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10-16-2013-UCLA open lecture session_Denise

UCLA’s Oppenheim Lecture Series

Presenter: Allan Jones MBE, I.Eng, FIET; FRSA, Chief Development Officer, Energy and Climate Change, City of Sydney

 

The city of Sidney created a plan to reduce their greenhouse gas emissions by 70% until  2030 and their plans are to be 100% independent in energy and water.

 

A key component of Sustainable Sydney 2030 is the call for a Green Infrastructure Plan which comprises:

  • Decentralized Energy – Trigeneration Master Plan (cooling, heating and power network in the City)
  • Decentralized Energy – Renewable Energy Master Plan (renewable energy sources: solar panels, wind and/or waste)
  • Advanced Waste Treatment Master Plan
  • Decentralized Water Master Plan
  • When a city create scale (master plans) makes the difference
  • Environmental upgrade agreement is a program that helps the residents to get their money back from investing in green technologies.
  • Waste to energy – food waste, wood, agriculture waste (livestock) = renewable gas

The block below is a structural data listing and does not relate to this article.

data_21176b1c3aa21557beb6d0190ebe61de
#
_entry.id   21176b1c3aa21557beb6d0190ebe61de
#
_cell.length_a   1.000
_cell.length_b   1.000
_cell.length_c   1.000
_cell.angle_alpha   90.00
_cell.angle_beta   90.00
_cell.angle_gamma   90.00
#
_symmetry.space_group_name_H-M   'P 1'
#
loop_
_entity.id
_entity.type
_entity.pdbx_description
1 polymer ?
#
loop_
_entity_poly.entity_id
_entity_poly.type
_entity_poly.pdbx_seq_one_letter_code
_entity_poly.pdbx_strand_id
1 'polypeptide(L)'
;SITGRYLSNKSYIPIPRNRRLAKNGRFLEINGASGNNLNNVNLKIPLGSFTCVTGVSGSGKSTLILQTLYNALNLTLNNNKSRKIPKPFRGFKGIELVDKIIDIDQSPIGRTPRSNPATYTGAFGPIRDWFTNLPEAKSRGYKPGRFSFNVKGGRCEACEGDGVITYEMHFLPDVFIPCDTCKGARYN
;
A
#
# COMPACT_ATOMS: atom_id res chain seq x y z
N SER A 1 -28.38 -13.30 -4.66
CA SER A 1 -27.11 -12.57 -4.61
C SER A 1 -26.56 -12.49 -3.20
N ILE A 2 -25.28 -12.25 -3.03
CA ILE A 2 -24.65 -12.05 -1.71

• Natural gas more expensive than renewable gas
  • Building technologies (solar photo voltaic mainly)
  • Precinct scale technologies
  • Natural gas transportation is 20% cheaper than energy
  • To show the residents and business how much greenhouse gases their building generates the City of Sydney created a graphic. The graphic below shows the projection in 2030 without decentralize energy network and showing with a trigeneration.

(source: http://cdn.sydney2030.com.au/documents/DRAFT-FINA-TRIGENERATION-MASTER-PLAN1.pdf)

 

Links:

http://www.sydney2030.com.au/development-in-2030/city-wide-projects/powering-sydney-allan-jones

http://www.sydney2030.com.au/development-in-2030/city-wide-projects/green-infrastructure

http://www.barangaroo.com/

Curiosity:

Power generation. Renewable energy provides 19% of electricity generation worldwide.

Renewable power generators are spread across many countries, and wind power alone already provides a significant share of electricity in some areas: for example, 14% in the U.S. state of Iowa, 40% in the northern German state of Schleswig-Holstein, and 49% in Denmark. Some countries get most of their power from renewables, including Iceland (100%), Norway (98%), Brazil (86%), Austria (62%), New Zealand (65%), and Sweden (54%). (source: Wikipedia)

Event Recap By: Denise Braun, Associate